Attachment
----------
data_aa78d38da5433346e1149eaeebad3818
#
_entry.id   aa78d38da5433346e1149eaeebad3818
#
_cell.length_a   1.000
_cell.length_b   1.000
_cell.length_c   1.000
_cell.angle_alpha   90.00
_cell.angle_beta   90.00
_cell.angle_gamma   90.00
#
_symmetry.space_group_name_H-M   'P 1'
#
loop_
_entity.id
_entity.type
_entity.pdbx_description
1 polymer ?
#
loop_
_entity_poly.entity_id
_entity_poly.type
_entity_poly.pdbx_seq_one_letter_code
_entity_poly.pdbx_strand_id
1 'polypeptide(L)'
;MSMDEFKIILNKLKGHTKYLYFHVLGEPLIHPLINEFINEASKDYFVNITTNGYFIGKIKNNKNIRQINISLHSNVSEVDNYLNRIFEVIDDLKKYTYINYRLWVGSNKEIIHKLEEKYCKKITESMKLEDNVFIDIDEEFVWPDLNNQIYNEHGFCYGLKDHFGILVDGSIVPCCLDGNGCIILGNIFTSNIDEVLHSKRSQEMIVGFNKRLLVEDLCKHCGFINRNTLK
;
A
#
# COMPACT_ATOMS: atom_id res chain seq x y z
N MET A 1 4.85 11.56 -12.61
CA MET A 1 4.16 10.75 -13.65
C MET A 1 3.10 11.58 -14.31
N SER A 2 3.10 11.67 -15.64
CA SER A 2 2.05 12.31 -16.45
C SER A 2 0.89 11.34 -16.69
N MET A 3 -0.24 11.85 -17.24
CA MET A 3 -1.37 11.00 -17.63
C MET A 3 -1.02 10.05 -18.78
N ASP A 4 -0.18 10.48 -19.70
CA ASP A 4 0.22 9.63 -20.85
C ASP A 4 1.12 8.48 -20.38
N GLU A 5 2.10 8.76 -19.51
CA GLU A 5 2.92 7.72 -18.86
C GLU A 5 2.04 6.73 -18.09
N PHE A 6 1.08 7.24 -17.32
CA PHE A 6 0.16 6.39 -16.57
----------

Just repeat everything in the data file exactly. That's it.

data_aa78d38da5433346e1149eaeebad3818
#
_entry.id   aa78d38da5433346e1149eaeebad3818
#
_cell.length_a   1.000
_cell.length_b   1.000
_cell.length_c   1.000
_cell.angle_alpha   90.00
_cell.angle_beta   90.00
_cell.angle_gamma   90.00
#
_symmetry.space_group_name_H-M   'P 1'
#
loop_
_entity.id
_entity.type
_entity.pdbx_description
1 polymer ?
#
loop_
_entity_poly.entity_id
_entity_poly.type
_entity_poly.pdbx_seq_one_letter_code
_entity_poly.pdbx_strand_id
1 'polypeptide(L)'
;MSMDEFKIILNKLKGHTKYLYFHVLGEPLIHPLINEFINEASKDYFVNITTNGYFIGKIKNNKNIRQINISLHSNVSEVDNYLNRIFEVIDDLKKYTYINYRLWVGSNKEIIHKLEEKYCKKITESMKLEDNVFIDIDEEFVWPDLNNQIYNEHGFCYGLKDHFGILVDGSIVPCCLDGNGCIILGNIFTSNIDEVLHSKRSQEMIVGFNKRLLVEDLCKHCGFINRNTLK
;
A
#
# COMPACT_ATOMS: atom_id res chain seq x y z
N MET A 1 4.85 11.56 -12.61
CA MET A 1 4.16 10.75 -13.65
C MET A 1 3.10 11.58 -14.31
N SER A 2 3.10 11.67 -15.64
CA SER A 2 2.05 12.31 -16.45
C SER A 2 0.89 11.34 -16.69
N MET A 3 -0.24 11.85 -17.24
CA MET A 3 -1.37 11.00 -17.63
C MET A 3 -1.02 10.05 -18.78
N ASP A 4 -0.18 10.48 -19.70
CA ASP A 4 0.22 9.63 -20.85
C ASP A 4 1.12 8.48 -20.38
N GLU A 5 2.10 8.76 -19.51
CA GLU A 5 2.92 7.72 -18.86
C GLU A 5 2.04 6.73 -18.09
N PHE A 6 1.08 7.24 -17.32
CA PHE A 6 0.16 6.39 -16.57